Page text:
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STAN yoga and barre studio in central Kyiv, Ukraine by Dubrovska Studio

Project name:
Interior design:
Dubrovska Studio
Kyiv, Ukraine
Yevhenii Avramenko
Principal designer:
Design team:
Natalie Dubrovska, Katerina Bandura, Daria Shmyrko
Built area:
120 m²/ 1290 ft²
Site area:
Design year:
Completion year:
Architecture firm:
Dubrovska Studio
Tools used:
Yoga and Barre Studio

Stan is a yoga and barre studio in central Kyiv, welcomes those identifying as women. Situated in a vibrant area, it’s founded by a professional ballet dancer, Mariia Dreihaupt.. Designers intentionally crafted a significant part of the project around her, intertwining her personality with a broader celebration of women. Stan encapsulates the spirit of feminine strength, elegance, and individuality, inviting to embark on a transformative journey within its carefully curated space. It is not just a studio; it is a sanctuary for self-expression and holistic well-being.

The existing layout was quite sharp and didn't match the envisioned soft, elegant, and feminine personality for the future concept. Dubrovska Studio designers aimed to add more softness by rounding corners and using light curtains to smooth out the layout. The interior unfolds seamlessly, with a curtain corridor leading to changing rooms and showers. Faced with the absence of a minimalistic and soft solution for lockers, the designers crafted their own, complete with bespoke number and key tags. The showers, covered in small mosaic tiles, took inspiration from the modernist aesthetics of public bathrooms.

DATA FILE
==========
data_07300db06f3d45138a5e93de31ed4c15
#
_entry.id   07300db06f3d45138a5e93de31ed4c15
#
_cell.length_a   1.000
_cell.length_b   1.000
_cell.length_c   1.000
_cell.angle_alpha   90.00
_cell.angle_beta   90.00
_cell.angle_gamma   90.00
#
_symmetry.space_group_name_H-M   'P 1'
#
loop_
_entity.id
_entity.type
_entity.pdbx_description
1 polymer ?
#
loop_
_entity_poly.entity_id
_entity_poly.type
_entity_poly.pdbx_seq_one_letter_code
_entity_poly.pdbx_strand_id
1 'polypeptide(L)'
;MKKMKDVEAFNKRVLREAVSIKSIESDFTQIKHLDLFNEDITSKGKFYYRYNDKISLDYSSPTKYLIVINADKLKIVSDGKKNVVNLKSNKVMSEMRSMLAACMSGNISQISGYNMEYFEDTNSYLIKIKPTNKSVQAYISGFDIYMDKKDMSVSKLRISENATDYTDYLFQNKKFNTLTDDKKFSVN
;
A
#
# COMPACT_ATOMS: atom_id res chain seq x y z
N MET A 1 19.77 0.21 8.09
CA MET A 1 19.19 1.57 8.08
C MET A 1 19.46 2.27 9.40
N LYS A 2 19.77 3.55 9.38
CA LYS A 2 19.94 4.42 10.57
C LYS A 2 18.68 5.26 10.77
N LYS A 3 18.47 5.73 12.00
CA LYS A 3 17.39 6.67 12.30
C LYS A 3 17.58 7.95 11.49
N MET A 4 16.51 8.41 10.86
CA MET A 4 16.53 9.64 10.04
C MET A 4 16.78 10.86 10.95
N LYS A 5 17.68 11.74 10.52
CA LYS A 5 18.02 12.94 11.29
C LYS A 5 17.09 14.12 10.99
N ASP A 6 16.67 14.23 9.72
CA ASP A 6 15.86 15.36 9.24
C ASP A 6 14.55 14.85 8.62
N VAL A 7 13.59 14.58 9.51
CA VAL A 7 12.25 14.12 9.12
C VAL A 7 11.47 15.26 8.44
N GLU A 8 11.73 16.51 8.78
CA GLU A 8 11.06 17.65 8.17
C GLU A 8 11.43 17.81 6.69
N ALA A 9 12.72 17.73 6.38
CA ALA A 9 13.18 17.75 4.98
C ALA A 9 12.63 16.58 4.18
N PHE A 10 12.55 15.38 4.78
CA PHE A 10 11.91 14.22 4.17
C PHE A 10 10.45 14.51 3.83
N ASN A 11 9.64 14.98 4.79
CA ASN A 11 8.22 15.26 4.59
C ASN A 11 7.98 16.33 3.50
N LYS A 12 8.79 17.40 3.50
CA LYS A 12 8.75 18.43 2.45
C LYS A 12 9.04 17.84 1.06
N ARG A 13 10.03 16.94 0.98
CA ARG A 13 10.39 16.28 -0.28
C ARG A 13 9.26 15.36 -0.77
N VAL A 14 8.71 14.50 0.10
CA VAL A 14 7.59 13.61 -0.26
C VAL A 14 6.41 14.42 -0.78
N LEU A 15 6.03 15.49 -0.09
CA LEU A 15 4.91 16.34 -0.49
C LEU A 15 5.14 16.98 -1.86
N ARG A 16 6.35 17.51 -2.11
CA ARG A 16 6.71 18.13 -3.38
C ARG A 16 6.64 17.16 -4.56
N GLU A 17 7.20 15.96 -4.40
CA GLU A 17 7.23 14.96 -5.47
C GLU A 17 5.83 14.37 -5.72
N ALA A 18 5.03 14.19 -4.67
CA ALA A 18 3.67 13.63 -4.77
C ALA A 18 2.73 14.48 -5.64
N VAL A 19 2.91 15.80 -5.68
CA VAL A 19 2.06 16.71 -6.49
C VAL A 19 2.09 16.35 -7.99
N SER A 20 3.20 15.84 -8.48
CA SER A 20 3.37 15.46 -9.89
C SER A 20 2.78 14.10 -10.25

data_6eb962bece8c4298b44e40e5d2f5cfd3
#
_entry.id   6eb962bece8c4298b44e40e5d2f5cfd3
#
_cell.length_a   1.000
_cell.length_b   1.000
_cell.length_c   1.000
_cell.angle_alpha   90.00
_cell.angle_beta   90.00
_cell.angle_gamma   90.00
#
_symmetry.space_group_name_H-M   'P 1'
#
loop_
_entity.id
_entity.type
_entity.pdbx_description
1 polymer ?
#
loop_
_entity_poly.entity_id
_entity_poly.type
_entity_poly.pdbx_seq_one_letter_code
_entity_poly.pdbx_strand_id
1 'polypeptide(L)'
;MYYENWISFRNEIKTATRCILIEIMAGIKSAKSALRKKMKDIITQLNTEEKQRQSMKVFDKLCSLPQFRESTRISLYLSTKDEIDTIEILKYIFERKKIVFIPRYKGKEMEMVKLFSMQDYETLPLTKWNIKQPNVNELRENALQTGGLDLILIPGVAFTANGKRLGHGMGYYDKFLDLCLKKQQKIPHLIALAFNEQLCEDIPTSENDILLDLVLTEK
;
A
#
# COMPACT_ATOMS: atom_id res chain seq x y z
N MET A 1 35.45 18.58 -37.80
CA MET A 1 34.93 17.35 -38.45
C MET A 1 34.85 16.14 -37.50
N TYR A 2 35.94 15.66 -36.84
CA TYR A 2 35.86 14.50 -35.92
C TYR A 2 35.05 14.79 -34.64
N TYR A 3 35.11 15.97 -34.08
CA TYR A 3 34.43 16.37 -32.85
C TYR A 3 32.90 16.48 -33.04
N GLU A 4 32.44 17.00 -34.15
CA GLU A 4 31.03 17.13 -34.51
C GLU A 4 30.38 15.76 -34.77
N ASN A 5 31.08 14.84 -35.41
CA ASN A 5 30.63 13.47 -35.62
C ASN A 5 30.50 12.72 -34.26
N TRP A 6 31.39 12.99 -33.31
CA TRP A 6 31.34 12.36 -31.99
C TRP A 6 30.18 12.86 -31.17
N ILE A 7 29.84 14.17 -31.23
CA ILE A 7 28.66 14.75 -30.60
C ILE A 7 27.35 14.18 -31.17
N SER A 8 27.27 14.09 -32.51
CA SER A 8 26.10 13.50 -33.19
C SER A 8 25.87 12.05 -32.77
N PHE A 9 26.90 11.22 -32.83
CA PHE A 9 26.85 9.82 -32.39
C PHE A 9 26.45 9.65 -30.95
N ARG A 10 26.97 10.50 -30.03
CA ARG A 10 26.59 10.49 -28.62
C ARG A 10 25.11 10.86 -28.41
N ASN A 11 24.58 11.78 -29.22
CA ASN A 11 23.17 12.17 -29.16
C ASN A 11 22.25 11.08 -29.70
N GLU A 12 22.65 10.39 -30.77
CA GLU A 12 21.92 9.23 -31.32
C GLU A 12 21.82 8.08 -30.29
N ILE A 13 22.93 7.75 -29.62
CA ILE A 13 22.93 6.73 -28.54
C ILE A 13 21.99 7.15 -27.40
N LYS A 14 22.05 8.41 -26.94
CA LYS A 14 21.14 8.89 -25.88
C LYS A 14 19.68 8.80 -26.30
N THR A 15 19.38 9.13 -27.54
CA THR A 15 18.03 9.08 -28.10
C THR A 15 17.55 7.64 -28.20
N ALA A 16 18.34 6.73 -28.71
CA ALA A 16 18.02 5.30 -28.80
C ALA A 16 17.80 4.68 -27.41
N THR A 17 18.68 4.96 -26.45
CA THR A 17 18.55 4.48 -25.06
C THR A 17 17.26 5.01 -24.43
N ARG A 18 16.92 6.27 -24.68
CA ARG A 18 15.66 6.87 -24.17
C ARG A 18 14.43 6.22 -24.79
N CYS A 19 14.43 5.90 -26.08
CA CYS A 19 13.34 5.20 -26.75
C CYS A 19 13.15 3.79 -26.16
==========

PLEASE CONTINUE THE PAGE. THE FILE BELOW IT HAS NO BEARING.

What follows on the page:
Venturing further into the studio, another turn from the curtain corridor reveals the heart of Stan – the spacious room where classes come to life. This versatile space, accommodating up to 15 people, boasts a flexible lighting setup and mirror walls, creating an environment where the magic of each training session unfolds. The primary concept for the space involves reusing existing elements and sourcing locally. Despite the challenges of ordering from abroad due to wartime conditions during construction, the emphasis on sustainability aligned well with the overall concept.

“In our situation, when we initiated the project, there was virtually nothing available. We literally pieced the project together from leftovers we found around Kyiv.”, - designer Natalie Dubrovska said. Despite these challenges and frequent electricity blackouts in Ukraine during the construction process, the design aimed for uniqueness and creativity became the driving force. All elements were crafted based on designer drawings, with the sofa serving as a centerpiece for the welcoming area, inspired by the overall layout.

Designer Natalie Dubrovska shared, “I envisioned upholstering it with gobelin fabric, sourced second-hand or from an old fabric manufacturer. The quest for the right fabric turned into a humorous journey, with many gobelins featuring unappealing cat face illusions. Almost giving up, we lucked out, discovering a fabric from the 1970s that closely mirrored our initial design.”

Complementing the sofa, little tables were crafted from stone leftovers carefully sourced in the warehouse. A mirror, cut into the rock base in the welcoming area, creates an illusion of magic and special charm, reflecting parts of the space depending on the angle. The reception desk, cast in concrete, aimed for rough edges to contrast with the soft surroundings. Blending with existing gray microcement on the floor, it extended into the desk and was crushed on top, achieving the desired look and feel.

*Ukrainian word CTAH (STAN in Latin transliteration) means physical posture OR state, as a feeling of yourself.

By Stephany Mata Garcia

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